Friday, October 24, 2014
In Which I Talk About Robin
Personally, she's one of my favorite characters in the series. I connect well with her. She has my sense of logic, my love for adventure yet reluctance to step out on her own, my tenacity for losing lists.
I think part of the problem is that I failed to fully establish her character in book one, and in book two, she was so emotionally off-balance, I couldn't do any real development. She gets a lot of development in book three, as seen through Eric's favorable perspective, but you guys don't have that book yet.
Some of the biggest complaints against her are the fact that she always seems to be bragging about her swordskill, and her habit of rolling her eyes every time anyone says anything.
Robin is an ENFP, like me. She craves the acceptance of people, but doesn't want to dance to their drumbeat. She learned early that her drumbeat is not one that people readily accepted, but instead of abandoning it, as she could so easily do (maybe she couldn't take up sewing or dancing, but she could abandon her sword and become just as vapid and silly as her peers), she began telling herself that they were wrong, and that she didn't need their approval.
More than anything, she craved her mother's love, which due to reasons disclosed in book two, Queen Charlotte hesitated to give her. Again, she coped by telling herself that her mother was wrong, had horrid nerves, and that she didn't need her approval.
Someone said that bragging is a sign that there isn't really any talent. But Robin does have talent. She is the best swordsman in the world. It's an undeniable fact. But she sees it as her only talent (not that it is, but she doesn't know that at the beginning of the book), and it's a talent that has ostracized her. She's insecure about it. And so, naturally, she's going to become louder about it. She's going to start challenging every sword-wearing person she meets, or at least goad them into challenging her.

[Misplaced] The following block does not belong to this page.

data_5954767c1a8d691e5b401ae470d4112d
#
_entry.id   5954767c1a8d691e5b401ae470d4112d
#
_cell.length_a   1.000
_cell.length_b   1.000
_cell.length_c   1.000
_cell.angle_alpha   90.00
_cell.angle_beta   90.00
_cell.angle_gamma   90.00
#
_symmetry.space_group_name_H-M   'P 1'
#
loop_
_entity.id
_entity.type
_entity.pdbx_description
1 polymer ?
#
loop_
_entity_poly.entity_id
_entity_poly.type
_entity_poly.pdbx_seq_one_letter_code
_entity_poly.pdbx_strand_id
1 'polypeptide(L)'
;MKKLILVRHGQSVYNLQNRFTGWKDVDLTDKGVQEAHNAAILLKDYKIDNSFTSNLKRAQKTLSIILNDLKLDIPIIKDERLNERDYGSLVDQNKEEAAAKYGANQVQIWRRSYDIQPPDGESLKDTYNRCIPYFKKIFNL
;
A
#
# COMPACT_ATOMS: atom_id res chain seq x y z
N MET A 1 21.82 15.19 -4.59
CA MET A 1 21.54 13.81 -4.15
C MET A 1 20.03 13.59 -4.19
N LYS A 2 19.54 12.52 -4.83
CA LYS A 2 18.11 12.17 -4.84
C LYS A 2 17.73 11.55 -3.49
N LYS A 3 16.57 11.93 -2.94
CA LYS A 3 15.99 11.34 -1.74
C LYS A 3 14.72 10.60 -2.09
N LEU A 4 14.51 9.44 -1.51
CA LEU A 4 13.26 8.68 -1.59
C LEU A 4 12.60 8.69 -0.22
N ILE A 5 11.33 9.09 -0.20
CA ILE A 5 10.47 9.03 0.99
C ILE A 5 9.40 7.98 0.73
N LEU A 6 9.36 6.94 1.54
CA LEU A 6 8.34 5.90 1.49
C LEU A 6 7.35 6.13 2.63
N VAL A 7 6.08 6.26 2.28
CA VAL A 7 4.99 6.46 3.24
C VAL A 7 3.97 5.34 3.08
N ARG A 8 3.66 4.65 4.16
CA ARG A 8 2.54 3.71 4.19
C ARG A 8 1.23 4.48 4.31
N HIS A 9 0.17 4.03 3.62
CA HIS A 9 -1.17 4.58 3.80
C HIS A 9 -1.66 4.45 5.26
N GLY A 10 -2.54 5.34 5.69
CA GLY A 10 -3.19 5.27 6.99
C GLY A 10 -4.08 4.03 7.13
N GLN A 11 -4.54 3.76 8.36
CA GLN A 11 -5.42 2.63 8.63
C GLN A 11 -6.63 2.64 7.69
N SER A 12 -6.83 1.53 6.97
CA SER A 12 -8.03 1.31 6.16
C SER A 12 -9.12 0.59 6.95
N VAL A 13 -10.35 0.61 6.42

And that's why she and Eric are one of my favorite couples. It's not that she needed him to be her dashing hero to save her, but she needed someone who would accept her, and not be intimidated by her skill. Not only is he not intimidated, it's why he fell in love with her in the first place. He accepts her, which gives her the balance she so desperately needed in her life. As much of a pair as they had been, Robert had been equally insecure - though in a quieter way - and he didn't quite trust her sword. He couldn't provide it, her mother was reluctant, and though her father tried, he was also very busy ruling a kingdom.
So, in a way, you're going to see a very different Robin in book 3. She'll have the same strange logic, the same temper, the same sense of adventure, but she's finally comfortable with herself. She's not as loud about her sword-skill - though she'll still let you know about it and won't turn down a fight - and more open to the people around her.
I think fans are going to enjoy seeing how she matures.